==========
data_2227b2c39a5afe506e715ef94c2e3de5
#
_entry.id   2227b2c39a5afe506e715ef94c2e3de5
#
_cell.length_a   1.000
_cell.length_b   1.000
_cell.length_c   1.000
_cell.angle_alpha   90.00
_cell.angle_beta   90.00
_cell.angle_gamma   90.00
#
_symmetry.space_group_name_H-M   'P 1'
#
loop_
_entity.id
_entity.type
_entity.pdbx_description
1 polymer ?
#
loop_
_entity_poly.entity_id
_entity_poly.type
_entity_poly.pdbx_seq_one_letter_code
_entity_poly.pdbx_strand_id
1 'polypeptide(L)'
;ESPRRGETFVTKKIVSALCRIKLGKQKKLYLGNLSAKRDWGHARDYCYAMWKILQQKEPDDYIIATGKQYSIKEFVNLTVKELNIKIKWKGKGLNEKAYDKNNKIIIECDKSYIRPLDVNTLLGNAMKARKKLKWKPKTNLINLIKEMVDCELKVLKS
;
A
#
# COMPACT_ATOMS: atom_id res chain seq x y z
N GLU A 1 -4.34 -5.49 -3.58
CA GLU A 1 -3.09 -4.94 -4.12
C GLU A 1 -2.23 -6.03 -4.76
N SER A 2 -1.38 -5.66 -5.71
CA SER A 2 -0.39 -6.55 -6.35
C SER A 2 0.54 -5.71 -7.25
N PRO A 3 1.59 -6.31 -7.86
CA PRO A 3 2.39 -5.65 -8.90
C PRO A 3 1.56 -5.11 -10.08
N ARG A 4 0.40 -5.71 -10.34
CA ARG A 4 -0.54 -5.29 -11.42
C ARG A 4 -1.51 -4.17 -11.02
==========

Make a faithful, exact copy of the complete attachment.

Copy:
data_2227b2c39a5afe506e715ef94c2e3de5
#
_entry.id   2227b2c39a5afe506e715ef94c2e3de5
#
_cell.length_a   1.000
_cell.length_b   1.000
_cell.length_c   1.000
_cell.angle_alpha   90.00
_cell.angle_beta   90.00
_cell.angle_gamma   90.00
#
_symmetry.space_group_name_H-M   'P 1'
#
loop_
_entity.id
_entity.type
_entity.pdbx_description
1 polymer ?
#
loop_
_entity_poly.entity_id
_entity_poly.type
_entity_poly.pdbx_seq_one_letter_code
_entity_poly.pdbx_strand_id
1 'polypeptide(L)'
;ESPRRGETFVTKKIVSALCRIKLGKQKKLYLGNLSAKRDWGHARDYCYAMWKILQQKEPDDYIIATGKQYSIKEFVNLTVKELNIKIKWKGKGLNEKAYDKNNKIIIECDKSYIRPLDVNTLLGNAMKARKKLKWKPKTNLINLIKEMVDCELKVLKS
;
A
#
# COMPACT_ATOMS: atom_id res chain seq x y z
N GLU A 1 -4.34 -5.49 -3.58
CA GLU A 1 -3.09 -4.94 -4.12
C GLU A 1 -2.23 -6.03 -4.76
N SER A 2 -1.38 -5.66 -5.71
CA SER A 2 -0.39 -6.55 -6.35
C SER A 2 0.54 -5.71 -7.25
N PRO A 3 1.59 -6.31 -7.86
CA PRO A 3 2.39 -5.65 -8.90
C PRO A 3 1.56 -5.11 -10.08
N ARG A 4 0.40 -5.71 -10.34
CA ARG A 4 -0.54 -5.29 -11.42
C ARG A 4 -1.51 -4.17 -11.02